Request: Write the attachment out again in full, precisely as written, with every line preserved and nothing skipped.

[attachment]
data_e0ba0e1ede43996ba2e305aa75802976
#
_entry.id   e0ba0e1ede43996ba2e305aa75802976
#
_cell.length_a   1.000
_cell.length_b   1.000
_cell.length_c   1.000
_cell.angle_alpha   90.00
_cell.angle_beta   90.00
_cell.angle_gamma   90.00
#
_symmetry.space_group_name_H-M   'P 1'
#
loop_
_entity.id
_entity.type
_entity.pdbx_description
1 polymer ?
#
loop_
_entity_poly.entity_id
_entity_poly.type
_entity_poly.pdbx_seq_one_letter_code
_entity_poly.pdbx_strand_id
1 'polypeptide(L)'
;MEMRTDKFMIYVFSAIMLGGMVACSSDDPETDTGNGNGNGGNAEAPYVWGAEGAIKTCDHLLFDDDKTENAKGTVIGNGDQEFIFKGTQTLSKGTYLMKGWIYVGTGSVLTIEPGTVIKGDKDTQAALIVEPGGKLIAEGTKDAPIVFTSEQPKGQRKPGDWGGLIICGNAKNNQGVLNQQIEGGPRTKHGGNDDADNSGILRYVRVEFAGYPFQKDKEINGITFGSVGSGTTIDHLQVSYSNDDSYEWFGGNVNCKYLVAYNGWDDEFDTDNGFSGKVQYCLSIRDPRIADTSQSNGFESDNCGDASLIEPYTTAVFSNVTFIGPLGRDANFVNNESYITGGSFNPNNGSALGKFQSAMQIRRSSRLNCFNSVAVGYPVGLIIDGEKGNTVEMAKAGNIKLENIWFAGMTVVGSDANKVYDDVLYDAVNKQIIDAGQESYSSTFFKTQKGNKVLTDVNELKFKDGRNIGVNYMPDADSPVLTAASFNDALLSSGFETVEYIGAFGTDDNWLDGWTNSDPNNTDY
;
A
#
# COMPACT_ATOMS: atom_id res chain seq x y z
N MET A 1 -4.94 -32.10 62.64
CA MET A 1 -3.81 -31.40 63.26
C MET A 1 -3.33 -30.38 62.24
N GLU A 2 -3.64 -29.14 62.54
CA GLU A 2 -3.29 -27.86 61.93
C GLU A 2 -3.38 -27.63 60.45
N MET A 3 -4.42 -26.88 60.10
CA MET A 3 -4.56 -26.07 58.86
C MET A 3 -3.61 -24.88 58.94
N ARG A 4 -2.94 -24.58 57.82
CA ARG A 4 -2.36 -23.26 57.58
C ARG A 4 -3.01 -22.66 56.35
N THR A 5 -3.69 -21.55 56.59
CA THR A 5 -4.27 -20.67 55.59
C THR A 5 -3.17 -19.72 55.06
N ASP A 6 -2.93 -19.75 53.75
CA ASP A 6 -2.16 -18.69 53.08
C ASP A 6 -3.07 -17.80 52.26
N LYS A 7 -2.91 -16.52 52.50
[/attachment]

data_e0ba0e1ede43996ba2e305aa75802976
#
_entry.id   e0ba0e1ede43996ba2e305aa75802976
#
_cell.length_a   1.000
_cell.length_b   1.000
_cell.length_c   1.000
_cell.angle_alpha   90.00
_cell.angle_beta   90.00
_cell.angle_gamma   90.00
#
_symmetry.space_group_name_H-M   'P 1'
#
loop_
_entity.id
_entity.type
_entity.pdbx_description
1 polymer ?
#
loop_
_entity_poly.entity_id
_entity_poly.type
_entity_poly.pdbx_seq_one_letter_code
_entity_poly.pdbx_strand_id
1 'polypeptide(L)'
;MEMRTDKFMIYVFSAIMLGGMVACSSDDPETDTGNGNGNGGNAEAPYVWGAEGAIKTCDHLLFDDDKTENAKGTVIGNGDQEFIFKGTQTLSKGTYLMKGWIYVGTGSVLTIEPGTVIKGDKDTQAALIVEPGGKLIAEGTKDAPIVFTSEQPKGQRKPGDWGGLIICGNAKNNQGVLNQQIEGGPRTKHGGNDDADNSGILRYVRVEFAGYPFQKDKEINGITFGSVGSGTTIDHLQVSYSNDDSYEWFGGNVNCKYLVAYNGWDDEFDTDNGFSGKVQYCLSIRDPRIADTSQSNGFESDNCGDASLIEPYTTAVFSNVTFIGPLGRDANFVNNESYITGGSFNPNNGSALGKFQSAMQIRRSSRLNCFNSVAVGYPVGLIIDGEKGNTVEMAKAGNIKLENIWFAGMTVVGSDANKVYDDVLYDAVNKQIIDAGQESYSSTFFKTQKGNKVLTDVNELKFKDGRNIGVNYMPDADSPVLTAASFNDALLSSGFETVEYIGAFGTDDNWLDGWTNSDPNNTDY
;
A
#
# COMPACT_ATOMS: atom_id res chain seq x y z
N MET A 1 -4.94 -32.10 62.64
CA MET A 1 -3.81 -31.40 63.26
C MET A 1 -3.33 -30.38 62.24
N GLU A 2 -3.64 -29.14 62.54
CA GLU A 2 -3.29 -27.86 61.93
C GLU A 2 -3.38 -27.63 60.45
N MET A 3 -4.42 -26.88 60.10
CA MET A 3 -4.56 -26.07 58.86
C MET A 3 -3.61 -24.88 58.94
N ARG A 4 -2.94 -24.58 57.82
CA ARG A 4 -2.36 -23.26 57.58
C ARG A 4 -3.01 -22.66 56.35
N THR A 5 -3.69 -21.55 56.59
CA THR A 5 -4.27 -20.67 55.59
C THR A 5 -3.17 -19.72 55.06
N ASP A 6 -2.93 -19.75 53.75
CA ASP A 6 -2.16 -18.69 53.08
C ASP A 6 -3.07 -17.80 52.26
N LYS A 7 -2.91 -16.52 52.50